Robot 6

Quote of the Day | Clearing the path for diversity

Bad practices in the past decades have paved over diversity we once took for granted. Instead of considering the comics industry this closed loop that can never change, how about we find those shoots trying to break through concrete and clear their path?

Jeff Parker, on the importance of continuing to introduce comics starring diverse superheroes.

Almost as soon as the announcement was made that Marvel’s Hulk comic was becoming Red She Hulk, writer Jeff Parker started hearing that they were wasting their time on a comic with a female lead. He wrote a lengthy blog post explaining the new direction of the series and why it’s cool, but also talking about why it’s vital that creators and publishers keep pushing diversity. No one comic is going to make everyone stand up and say, “OH! A female-led superhero comic can be successful!” But the more comics that do that, the better the chances are that some of them are going to be great.

It reminds me of the article that David Brothers posted on Tuesday about guilt as a marketing tool. Publishers and creators can’t expect people to buy comics just because they’re diverse. This should be its own quote of the day:

… there is always an unspoken caveat after the phrase. I want more comics by and about black people… that are good comics. I want more comics by and about black people … that don’t involve them being all sad about being black or fighting racism. “I want more comics by and about women … [that fit my criteria for things I enjoy].” Captain Marvel certainly seems to be eagerly awaited, judging by the stuff I see daily on my tumblr, and that’s cool. But that doesn’t mean that it is the lynchpin on which future comics about women revolve.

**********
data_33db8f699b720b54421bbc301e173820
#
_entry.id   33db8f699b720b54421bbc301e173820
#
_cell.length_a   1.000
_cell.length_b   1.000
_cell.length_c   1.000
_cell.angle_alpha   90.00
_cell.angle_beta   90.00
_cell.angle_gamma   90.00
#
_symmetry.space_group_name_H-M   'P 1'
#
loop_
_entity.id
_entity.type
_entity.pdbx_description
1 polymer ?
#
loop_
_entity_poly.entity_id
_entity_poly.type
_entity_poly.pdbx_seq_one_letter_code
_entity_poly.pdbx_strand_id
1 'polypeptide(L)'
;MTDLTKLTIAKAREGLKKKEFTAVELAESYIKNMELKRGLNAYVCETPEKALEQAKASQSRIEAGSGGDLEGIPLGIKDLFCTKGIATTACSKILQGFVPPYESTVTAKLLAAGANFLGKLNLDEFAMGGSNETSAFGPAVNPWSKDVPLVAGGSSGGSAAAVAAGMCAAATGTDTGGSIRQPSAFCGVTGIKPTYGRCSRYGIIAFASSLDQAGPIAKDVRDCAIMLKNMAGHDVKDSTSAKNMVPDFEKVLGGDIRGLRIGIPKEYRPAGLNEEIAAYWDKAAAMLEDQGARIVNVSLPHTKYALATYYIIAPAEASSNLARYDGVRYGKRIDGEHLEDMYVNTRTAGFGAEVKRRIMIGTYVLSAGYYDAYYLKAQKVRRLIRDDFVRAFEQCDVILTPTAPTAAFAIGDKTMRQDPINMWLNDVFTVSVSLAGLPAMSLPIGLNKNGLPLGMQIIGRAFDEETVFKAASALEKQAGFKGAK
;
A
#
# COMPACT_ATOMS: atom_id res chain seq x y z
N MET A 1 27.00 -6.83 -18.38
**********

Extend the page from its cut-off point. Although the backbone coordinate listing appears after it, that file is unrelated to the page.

And neither is Red She Hulk. Or Wonder Woman. Or Voodoo. Or Glory. Or Bandette. Or Tarot. Or or or or or.

But the more of those comics that come along, the more choices readers have and the bigger the chance that some of them are going to rise to the top as truly great comics that just so happen to be about women.

Some of them will be crap. Some of them already are, and that’s the problem. People keep pointing to the Elektra and Catwoman movies as examples of why female-led superhero movies don’t work, but they’ll quit doing that with another a few Hunger Games under our collective belt. The thing is, someone’s got to make those female-led movies that are the quality of Hunger Games. Someone’s got to create those excellent female-led comics that make readers realize that it’s the quality of the story and not the character’s gender that determines success. But that’s not going to happen if every time a new one starts, readers throw their hands up and declare it a waste of time.

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Comments

10 Comments

You really can’t say that Marvel isn’t trying to get a female lead book to stick. If these two fail I think we can chalk it up to fan apathy. The closest thing they’ve had to a book with a female lead that was a hit was X-Men Legacy with Rogue.

It’s not a female lead that is a waste of time. It’s ramming the Red Hulk or any of the other gaggle of Hulks down readers throats. It really is the dumbest thing sense Venom: “Lethal Protector”. Now it’s even consuming his appearances in other media just when audiences have started cheering for ol mean-green in movie theaters around the world.